By the end of the second episode the surviving survivors are welcomed into the polytechnic based community run by James Gillison (Adrian Lukis), a character who has obviously read Day of the Triffids one too many times as most of his ideas about the future, including drawing people to a teaching centre with messages, are taken from the initial group Bill and Josella meet in that book. The listener already knows he’s well onto a dark path, which adds a nice degree of tension as the main characters think they’ve been welcomed into a safe haven with open arms.
The direction of the final two episodes is that they- and Greg and Jenny who have arrived in the Heathrow area looking for new supplies after the flood in the TV series- come to realise that Gillison is becoming an increasingly mad despot and that they have to escape before his paranoia destroys everything.
The third episode is the weakest of the four, mainly because the TV season did the definitive look at justice in the post apocalyptic world in Law and Order (a strong contender for best episode of the entire series) meaning that the less thorough exploration here can’t help but feel a poor retread. Gillison is also at his most unsubtle here, setting up a double cross of another community in such an overt way the fact Jenny and Jameson’s Jackie don’t immediately twig what he’s up to just makes them look really dumb.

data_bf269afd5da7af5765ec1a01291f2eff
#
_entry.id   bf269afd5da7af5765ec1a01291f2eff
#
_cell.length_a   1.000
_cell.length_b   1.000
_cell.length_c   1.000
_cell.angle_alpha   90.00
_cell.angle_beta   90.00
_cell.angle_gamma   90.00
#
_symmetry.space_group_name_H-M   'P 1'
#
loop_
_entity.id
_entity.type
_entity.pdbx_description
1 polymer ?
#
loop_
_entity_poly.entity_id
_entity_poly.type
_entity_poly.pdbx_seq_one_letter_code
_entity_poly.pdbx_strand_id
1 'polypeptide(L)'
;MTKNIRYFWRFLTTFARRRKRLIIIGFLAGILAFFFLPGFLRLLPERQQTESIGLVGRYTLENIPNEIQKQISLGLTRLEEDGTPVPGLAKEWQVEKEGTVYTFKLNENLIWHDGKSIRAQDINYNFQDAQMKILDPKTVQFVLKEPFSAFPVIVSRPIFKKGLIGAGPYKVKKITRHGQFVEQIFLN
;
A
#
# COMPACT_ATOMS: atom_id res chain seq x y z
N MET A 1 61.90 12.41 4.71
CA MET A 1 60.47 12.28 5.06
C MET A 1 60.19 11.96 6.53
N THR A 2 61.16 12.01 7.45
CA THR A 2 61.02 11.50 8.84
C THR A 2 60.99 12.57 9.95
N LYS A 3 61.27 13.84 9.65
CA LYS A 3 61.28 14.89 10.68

It’s the return of Ian McCulloch as Greg that really holds things together, he completely dominates the last two episodes in a way that might drown out the new characters (Lucy Fleming having an established rapport with him at least means she gets to hold her own a bit more) but also reminds you just how brilliant he was and what a shame it is his reported difficult behaviour at the time effectively killed his career. He clearly still cares passionately about the character and the show and it shines through his every line.
It’s fairly obvious things are going to end badly for everyone, if nothing else because we know all these new characters are not going to wind up teaming up with Abbey’s group from the TV series, but the last episode still makes for captivating listening as things devolve and the need to escape from the now sealed off community increases. John Dorney is probably my favourite Big Finish writer, mainly because he always structures his plots really well rather than just going “Hey, it’s SF! Anything can happen!” and his mastery of set up and pay off means various throwaway and innocent lines early in the play turn out to have very nasty consequences at the end.
Overall, this first series is rather brilliant. The third episode may be the weakest but it’s still extremely listenable and there’s a solid foundation for future adventures here. The only real complaint I can make is that Carolyn Seymour’s very brief cameo as Abbey is a bit of a waste of a fine actress; just there to spout exposition and allow Big Finish to establish a working relationship with her to enable a more substantial role in future sets. For any fans of the show or post apocalyptic fiction in general this comes highly recommended.